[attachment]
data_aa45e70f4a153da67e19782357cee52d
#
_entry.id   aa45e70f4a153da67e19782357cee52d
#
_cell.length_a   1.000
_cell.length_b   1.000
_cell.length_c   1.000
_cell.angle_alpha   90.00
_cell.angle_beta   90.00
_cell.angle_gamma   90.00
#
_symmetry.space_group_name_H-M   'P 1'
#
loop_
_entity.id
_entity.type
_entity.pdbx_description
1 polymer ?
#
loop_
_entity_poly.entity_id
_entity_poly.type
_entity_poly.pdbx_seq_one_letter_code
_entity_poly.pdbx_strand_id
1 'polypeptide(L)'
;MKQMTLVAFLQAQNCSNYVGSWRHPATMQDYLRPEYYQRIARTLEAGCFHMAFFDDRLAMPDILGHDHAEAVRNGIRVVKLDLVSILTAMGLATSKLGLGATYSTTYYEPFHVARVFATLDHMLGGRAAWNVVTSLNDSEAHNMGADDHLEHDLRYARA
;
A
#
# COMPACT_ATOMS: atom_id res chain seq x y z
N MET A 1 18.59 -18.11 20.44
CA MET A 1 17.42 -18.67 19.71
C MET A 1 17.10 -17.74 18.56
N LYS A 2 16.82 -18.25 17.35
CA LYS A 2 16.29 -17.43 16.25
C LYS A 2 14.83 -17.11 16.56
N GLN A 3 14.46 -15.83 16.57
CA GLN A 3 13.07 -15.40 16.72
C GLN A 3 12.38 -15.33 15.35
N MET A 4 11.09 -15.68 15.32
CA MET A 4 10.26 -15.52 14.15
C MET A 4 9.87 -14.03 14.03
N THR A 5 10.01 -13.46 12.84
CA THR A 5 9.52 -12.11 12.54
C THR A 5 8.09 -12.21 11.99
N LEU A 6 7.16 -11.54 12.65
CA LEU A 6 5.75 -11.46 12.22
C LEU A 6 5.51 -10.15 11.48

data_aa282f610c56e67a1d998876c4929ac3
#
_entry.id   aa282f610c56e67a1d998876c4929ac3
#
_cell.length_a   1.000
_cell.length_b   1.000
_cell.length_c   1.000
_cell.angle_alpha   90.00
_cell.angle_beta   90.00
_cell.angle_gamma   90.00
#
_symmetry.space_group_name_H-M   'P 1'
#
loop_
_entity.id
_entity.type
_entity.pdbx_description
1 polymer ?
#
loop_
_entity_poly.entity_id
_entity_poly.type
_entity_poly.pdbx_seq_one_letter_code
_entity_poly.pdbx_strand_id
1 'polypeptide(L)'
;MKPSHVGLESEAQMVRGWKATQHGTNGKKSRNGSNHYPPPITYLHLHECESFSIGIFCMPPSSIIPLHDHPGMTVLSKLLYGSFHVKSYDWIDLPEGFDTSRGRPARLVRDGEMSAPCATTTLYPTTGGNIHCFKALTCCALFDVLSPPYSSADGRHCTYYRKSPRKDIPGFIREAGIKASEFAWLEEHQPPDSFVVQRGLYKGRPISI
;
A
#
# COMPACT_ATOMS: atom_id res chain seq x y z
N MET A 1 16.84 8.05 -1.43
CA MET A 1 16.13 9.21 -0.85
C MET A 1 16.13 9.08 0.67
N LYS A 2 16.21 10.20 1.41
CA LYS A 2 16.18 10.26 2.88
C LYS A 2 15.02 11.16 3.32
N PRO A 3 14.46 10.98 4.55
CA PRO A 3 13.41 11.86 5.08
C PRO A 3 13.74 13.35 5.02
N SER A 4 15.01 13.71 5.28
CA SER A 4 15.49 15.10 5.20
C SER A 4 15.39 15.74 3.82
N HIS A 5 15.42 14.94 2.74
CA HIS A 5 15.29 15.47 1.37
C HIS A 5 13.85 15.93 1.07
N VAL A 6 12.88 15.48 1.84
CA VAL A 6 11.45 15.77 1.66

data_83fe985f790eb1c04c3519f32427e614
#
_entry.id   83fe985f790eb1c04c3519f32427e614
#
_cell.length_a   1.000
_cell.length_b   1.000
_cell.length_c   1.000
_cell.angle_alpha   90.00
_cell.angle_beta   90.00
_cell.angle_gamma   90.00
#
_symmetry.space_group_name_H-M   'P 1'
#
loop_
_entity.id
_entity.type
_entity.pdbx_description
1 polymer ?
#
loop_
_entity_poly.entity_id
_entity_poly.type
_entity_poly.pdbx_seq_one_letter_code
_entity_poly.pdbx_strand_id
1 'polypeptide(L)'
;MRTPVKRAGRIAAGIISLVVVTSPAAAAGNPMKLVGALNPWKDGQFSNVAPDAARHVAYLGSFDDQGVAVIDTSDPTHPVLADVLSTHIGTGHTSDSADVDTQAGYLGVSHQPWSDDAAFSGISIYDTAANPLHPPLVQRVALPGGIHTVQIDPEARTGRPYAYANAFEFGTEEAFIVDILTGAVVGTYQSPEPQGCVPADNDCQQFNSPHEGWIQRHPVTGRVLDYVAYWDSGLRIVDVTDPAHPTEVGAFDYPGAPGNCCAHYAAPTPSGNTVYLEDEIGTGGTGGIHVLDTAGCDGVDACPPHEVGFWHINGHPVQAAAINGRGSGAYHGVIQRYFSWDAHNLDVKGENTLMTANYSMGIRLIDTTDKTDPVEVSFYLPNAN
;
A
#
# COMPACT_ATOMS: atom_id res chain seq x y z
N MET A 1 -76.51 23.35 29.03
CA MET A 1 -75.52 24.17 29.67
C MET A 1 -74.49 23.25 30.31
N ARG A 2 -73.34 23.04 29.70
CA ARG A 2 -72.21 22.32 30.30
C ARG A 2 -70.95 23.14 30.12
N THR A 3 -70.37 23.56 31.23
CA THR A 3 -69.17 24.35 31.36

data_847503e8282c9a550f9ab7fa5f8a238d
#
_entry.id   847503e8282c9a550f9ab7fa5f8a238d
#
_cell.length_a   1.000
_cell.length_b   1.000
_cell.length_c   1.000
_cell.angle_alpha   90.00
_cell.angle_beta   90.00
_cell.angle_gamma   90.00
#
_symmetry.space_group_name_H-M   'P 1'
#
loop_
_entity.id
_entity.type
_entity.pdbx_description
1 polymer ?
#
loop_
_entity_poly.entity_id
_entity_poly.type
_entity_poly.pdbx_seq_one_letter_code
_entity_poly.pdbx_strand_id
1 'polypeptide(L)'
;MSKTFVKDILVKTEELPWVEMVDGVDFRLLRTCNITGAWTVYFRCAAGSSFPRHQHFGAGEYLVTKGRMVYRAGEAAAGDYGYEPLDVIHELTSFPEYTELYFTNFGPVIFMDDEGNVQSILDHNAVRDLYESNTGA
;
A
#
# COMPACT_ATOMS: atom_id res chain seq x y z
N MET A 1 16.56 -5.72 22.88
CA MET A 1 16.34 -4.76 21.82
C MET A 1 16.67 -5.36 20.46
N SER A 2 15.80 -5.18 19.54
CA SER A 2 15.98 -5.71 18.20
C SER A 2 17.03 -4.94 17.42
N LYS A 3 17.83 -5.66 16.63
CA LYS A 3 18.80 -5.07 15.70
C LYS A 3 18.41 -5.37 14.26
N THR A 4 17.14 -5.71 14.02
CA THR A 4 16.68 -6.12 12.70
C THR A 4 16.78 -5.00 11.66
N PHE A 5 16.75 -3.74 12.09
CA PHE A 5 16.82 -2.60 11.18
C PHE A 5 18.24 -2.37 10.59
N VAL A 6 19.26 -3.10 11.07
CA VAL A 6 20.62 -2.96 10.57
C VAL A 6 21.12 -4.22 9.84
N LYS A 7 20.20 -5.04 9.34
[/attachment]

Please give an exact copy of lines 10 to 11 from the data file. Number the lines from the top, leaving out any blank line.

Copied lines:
_cell.angle_gamma   90.00
#